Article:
Another cool feature is that the bottom of the grip screws off, allowing for the storage of items inside the grip. Of course, it’s not exactly a huge storage space, but it’s definitely enough room for, say, a spare battery for your optic. It’s also double o-ring sealed, so it’s even watertight. 

The main version is Picatinny rail compatible, though there’s also a shorter M-LOK version, which measures 3.31 inches and 1.7 ounces compared to the Picatinny version’s 4.5-inch height and 2.4-ounce weight. Aside from the size and attachment system differences, both versions are more or less the same. 

Magpul M-LOK MVG

We can’t write a post on AR upgrades without including something from Magpul. It’s just impossible. So our first Magpul foregrip recommendation (yes, there’s another one coming) is the Magpul M-LOK MVG Vertical Grip

This vertical foregrip has a relatively simple design and may seem like nothing too special at first, but it actually stands out from other foregrips in that it was specifically designed for use with the “thumb break method” of shooting. As such, it’s relatively short in length (3 inches long) and has a tapered, rounded top.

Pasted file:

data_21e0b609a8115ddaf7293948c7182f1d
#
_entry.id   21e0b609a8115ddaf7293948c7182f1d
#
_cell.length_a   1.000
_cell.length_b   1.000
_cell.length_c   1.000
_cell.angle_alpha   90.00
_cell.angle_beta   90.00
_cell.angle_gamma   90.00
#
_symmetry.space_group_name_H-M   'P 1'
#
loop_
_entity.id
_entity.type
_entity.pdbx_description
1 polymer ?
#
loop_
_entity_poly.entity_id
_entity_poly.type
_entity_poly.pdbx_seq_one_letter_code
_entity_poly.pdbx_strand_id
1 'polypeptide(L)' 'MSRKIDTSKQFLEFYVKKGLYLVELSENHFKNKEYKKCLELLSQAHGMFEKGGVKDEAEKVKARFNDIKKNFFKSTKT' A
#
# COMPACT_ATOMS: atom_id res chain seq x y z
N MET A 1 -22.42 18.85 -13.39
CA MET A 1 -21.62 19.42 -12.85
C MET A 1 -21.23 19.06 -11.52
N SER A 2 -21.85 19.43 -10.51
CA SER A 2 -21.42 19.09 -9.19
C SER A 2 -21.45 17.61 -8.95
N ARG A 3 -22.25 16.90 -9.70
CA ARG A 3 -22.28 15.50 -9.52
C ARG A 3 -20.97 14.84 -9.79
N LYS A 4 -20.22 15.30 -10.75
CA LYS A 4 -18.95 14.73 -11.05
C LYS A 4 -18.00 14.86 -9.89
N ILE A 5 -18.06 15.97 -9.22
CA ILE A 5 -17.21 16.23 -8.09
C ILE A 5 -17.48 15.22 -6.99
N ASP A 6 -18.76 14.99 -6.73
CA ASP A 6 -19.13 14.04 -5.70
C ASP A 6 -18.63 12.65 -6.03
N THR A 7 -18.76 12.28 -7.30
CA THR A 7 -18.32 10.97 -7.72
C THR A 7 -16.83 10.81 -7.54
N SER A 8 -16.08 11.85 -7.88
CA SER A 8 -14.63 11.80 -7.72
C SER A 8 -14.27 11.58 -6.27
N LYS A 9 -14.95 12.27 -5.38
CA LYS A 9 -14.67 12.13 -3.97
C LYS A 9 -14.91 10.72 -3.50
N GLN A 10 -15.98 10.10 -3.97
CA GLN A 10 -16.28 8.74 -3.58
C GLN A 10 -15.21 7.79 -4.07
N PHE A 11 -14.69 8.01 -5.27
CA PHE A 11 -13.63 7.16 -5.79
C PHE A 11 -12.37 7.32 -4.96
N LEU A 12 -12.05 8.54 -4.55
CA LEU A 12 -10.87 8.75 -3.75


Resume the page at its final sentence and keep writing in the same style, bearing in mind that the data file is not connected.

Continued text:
Magpul vertical grip

It’s also great as a traditional vertical grip, though. It’s got a slender shape and is textured along the right and left sides and ridged along the front and back to ensure a secure grip regardless of conditions.

It’s also incredibly lightweight, especially for a vertical foregrip, at just 1.4 ounces.

Finally, it comes in four different colors to suit your style, including Black, Flat Dark Earth, Stealth Gray, and Olive Drab Green.

The main disadvantage, which isn’t necessarily a disadvantage, is that this grip only uses Magpul’s M-LOK mounting system. If you already use the M-LOK system, that’s great. If you use a Picatinny system, there’s really not a great solution for using this grip. 

There are M-LOK to Picatinny adapters out there, but there isn’t one that I’m crazy about (though if there’s one you love, please let me know in the comments). Plus, by the time you buy an adapter, you’ve more or less doubled the amount of money you’re spending.